FIG. 13(a) is a chart showing a time variation in an output signal for an optical pulse which is obtained by a DC pulse voltage driving operation having a T/10 cycle for the minimum cycle of the optical pulse;

FIG. 13(b) is a chart showing a time variation in an output signal for optical pulses having different cycles which is obtained by a DC pulse voltage driving operation having the T/10 cycle for the minimum cycle of the optical pulse;

FIG. 14(a) is a chart showing the relationship between an amount of incident light and an output signal in the photodetector which is obtained when voltages VPH and VPL are applied;

FIG. 14(b) is a chart showing a time variation in an output signal for optical pulses having different cycles which is obtained by a DC pulse voltage driving operation having pulse heights defined by the voltages VPH and VPL and synchronous with the minimum cycle of the optical pulse having a pulse height defined by the voltage VPH and VPL;

FIG. 14(c) is a chart showing a time variation in an output signal in an optical pulse shifted by a T/4 cycle from the minimum cycle of the optical pulse by a DC pulse voltage driving operation having pulse heights defined by the voltages VPH and VPL and synchronous with the minimum cycle of the optical pulse; and

FIG. 15 is a diagram showing the schematic structure of an optical pickup using the photodetector according to the present invention.

DETAILED DESCRIPTION OF THE PREFERRED EMBODIMENTS

In the photodetector according to the present invention, preferably, the electrodes are arranged in a pair of concave portions provided on the photoelectric conversion layer. Moreover, it is preferable that the electrodes should have transparency. It is more preferable that the photoelectric conversion layer should be interposed between the electrodes and one of the electrodes should have transparency.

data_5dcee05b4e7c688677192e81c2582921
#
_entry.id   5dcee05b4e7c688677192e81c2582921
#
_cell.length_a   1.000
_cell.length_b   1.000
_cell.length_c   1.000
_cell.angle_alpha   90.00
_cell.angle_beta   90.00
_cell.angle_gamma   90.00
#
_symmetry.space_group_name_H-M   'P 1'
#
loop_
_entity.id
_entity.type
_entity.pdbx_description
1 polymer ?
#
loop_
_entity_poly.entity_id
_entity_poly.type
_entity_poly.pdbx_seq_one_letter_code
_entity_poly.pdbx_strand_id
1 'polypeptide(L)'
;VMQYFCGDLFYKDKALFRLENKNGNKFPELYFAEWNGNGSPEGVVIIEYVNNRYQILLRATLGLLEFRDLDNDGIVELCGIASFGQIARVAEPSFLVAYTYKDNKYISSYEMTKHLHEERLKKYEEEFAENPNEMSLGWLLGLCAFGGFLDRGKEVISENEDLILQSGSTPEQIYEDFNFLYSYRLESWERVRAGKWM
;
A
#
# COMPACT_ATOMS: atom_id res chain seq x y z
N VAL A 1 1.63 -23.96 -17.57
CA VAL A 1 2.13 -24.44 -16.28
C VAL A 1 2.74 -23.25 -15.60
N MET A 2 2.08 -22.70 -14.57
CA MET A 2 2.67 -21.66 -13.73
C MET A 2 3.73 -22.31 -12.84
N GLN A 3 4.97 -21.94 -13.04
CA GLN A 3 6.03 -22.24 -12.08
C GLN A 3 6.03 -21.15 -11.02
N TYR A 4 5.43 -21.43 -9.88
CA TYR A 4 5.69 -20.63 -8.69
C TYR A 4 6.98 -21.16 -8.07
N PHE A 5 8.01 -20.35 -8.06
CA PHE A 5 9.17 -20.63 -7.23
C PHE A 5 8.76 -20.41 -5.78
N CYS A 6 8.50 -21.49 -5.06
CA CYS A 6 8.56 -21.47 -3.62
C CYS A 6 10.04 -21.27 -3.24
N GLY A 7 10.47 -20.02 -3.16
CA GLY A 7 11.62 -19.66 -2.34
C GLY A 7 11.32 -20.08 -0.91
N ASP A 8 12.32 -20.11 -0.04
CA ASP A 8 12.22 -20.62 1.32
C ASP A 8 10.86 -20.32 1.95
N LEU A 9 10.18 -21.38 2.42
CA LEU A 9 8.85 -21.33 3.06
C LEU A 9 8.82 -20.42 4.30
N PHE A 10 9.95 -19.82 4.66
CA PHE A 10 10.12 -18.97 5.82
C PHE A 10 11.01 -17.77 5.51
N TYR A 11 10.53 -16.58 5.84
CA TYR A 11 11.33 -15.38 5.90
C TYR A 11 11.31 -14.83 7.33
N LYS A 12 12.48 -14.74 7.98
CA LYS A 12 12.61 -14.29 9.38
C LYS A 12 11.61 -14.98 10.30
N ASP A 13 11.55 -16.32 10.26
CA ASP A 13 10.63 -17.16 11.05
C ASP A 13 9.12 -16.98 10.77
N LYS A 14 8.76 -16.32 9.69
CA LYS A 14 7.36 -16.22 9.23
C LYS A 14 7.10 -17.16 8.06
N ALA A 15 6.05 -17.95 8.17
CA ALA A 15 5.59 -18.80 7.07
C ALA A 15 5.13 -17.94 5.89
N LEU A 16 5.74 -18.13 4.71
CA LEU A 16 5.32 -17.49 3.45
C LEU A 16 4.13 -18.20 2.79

In the context of the invention the terms “transpatent” and “transparency” also mean “translucent” and “translucency”.

In a method of driving a photodetector, a constant DC voltage is applied between a pair of electrodes, thereby causing the photodetector to be operated in such a state that a photoelectric conversion layer performs a transition from an insulator to a metal in analog depending on an amount of received light.

In the method of driving a photodetector, preferably, a threshold of a minimum amount of light which can be detected is controlled by a value of the constant DC voltage to be applied between the electrodes.

In the method of driving a photodetector, moreover, a DC pulse voltage is applied between a pair of electrodes, thereby causing the photodetector to be operated in such a state that a photoelectric conversion layer performs a transition from an insulator to a metal in digital depending on an amount of received light.

In the method of driving a photodetector, preferably, a pulse width of the DC pulse voltage to be applied between the electrodes is 1/10 or less of a minimum pulse width of the received light. More preferably, a minimum value of the DC pulse voltage to be applied between the electrodes is set greater than a voltage value with which the photoelectric conversion layer starts the insulator-metal transition and is set smaller than a minimum voltage value capable of maintaining a resistance value obtained when the photoelectric conversion layer completes the insulator-metal transition.

The photodetector can be incorporated to be driven by the driving method, thereby reading a light signal from an optical memory.